By Taryn Skees for Amplify — May 14, 2021
Arielle Clark — she, her, hers — is a native of Louisville, KY. Born and raised in the Derby City, Arielle longed for a sober, safe space for LGBTQ+ people as she went through the growing pains of being a black, queer woman through adolescence and beyond.
Continuously searching for a space to be surrounded by black, queer, sober people, after quitting a job, she said, “I’ll make one myself.”
When she’s not working on Sis Got Tea things, Arielle is sitting at home watching Youtube videos and loving on her cat, Alfonso. She’s also testing, tasting, and smelling different teas for the cafe. So far, her favorite tea Sis Got Tea serves is White Passion.
Read more about Arielle’s entrepreneurial journey in our Q&A.
Q: How has failure impacted your career and gotten you to the point where you are today?
A: Failure has caused me to be on the path with Sis Got Tea that I am now. When I first started Sis Got Tea, I failed to get enough funding to open a physical location within the timeline I set. I failed to open a physical location within the first year of business. However, these failures resulted in me pivoting directions and creating a strong online presence with Sis Got Tea that resulted in national and international attention. Now, Sis Got Tea is successful beyond my wildest dreams. And we’re close to opening a brick-and-mortar than ever before.
Q: What did you want to be when you grew up? Did you always have an entrepreneurial spirit?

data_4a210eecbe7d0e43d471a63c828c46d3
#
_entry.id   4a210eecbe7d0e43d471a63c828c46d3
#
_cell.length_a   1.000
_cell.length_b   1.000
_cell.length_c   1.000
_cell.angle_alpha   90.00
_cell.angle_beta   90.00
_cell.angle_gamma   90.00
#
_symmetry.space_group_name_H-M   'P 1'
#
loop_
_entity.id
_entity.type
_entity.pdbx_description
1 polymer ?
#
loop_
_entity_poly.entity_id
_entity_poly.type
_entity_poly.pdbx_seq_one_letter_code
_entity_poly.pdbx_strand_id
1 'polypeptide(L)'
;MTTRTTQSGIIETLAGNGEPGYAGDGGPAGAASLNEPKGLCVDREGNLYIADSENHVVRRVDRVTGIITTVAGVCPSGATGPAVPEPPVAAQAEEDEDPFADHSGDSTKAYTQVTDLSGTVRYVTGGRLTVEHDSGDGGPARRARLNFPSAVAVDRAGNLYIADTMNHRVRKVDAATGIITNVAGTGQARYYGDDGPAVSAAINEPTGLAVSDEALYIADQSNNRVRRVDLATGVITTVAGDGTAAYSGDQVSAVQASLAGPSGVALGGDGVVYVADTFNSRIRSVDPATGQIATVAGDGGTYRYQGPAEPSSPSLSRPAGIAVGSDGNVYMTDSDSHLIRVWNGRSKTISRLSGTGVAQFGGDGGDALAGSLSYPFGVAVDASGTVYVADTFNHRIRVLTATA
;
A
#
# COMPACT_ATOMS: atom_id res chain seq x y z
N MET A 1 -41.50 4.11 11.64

A: I went through so many “careers” as I grew! I wanted to be a teacher, a doctor, a veterinarian, a farm-owner, an accountant, an actuarial scientist, a director in Student Affairs, a property manager…the list goes on. I’ve had unique ideas since I was a child, but I never truly considered starting my own business until college.
Q: Describe one of the most memorable projects you have worked on thus far.
A: There have been quite a few. However, one that stands out to me is creating a custom tea blend for the Mahogany Project, a collective of black queer men that serve to tell the stories of other black queer men covering an array of different societal issues, with a particular focus on building community in central Texas. They reached out to me and asked me to create a tea blend for them for Black Trans Empowerment Week. I’m still so honored and humbled that they asked me to take on such an intimate, empowering project. That project will live in my memories forever.
Q: What resources have been the most beneficial to you in your entrepreneurial journey?
A: Community; no questions asked. The community has been the most influential and motivating part of my journey. From monetary support, to meeting new people via networking, to having folks reach out and express how excited and grateful they are that a space like Sis Got Tea is slowly coming to existence, community has the most beneficial, hands down.
Q: What are your pronouns? Why are they important?
A: My pronouns are she, her, hers. Pronouns are important because as a cis woman, I carry a lot of privilege. To support non-cis folks, it’s important to normalize the open usage and correction of pronouns as cis folks. It is not the responsibility of the marginalized community to educate and correct non-marginalized folks. Non-cis folks already carry the emotional labor of existing in a world where they are marginalized; to ask them to also carry the labor of pronoun usage and correction is systemic violence and othering.
Q: What would you say to any person struggling to come into their own identity?
A: There are others like you, who are on the same journey, who share your identity. You are not alone. Your identity will grow and change with you. You are loved, and wanted, and wonderfully made.
For more information visit www.sisgotteaky.com.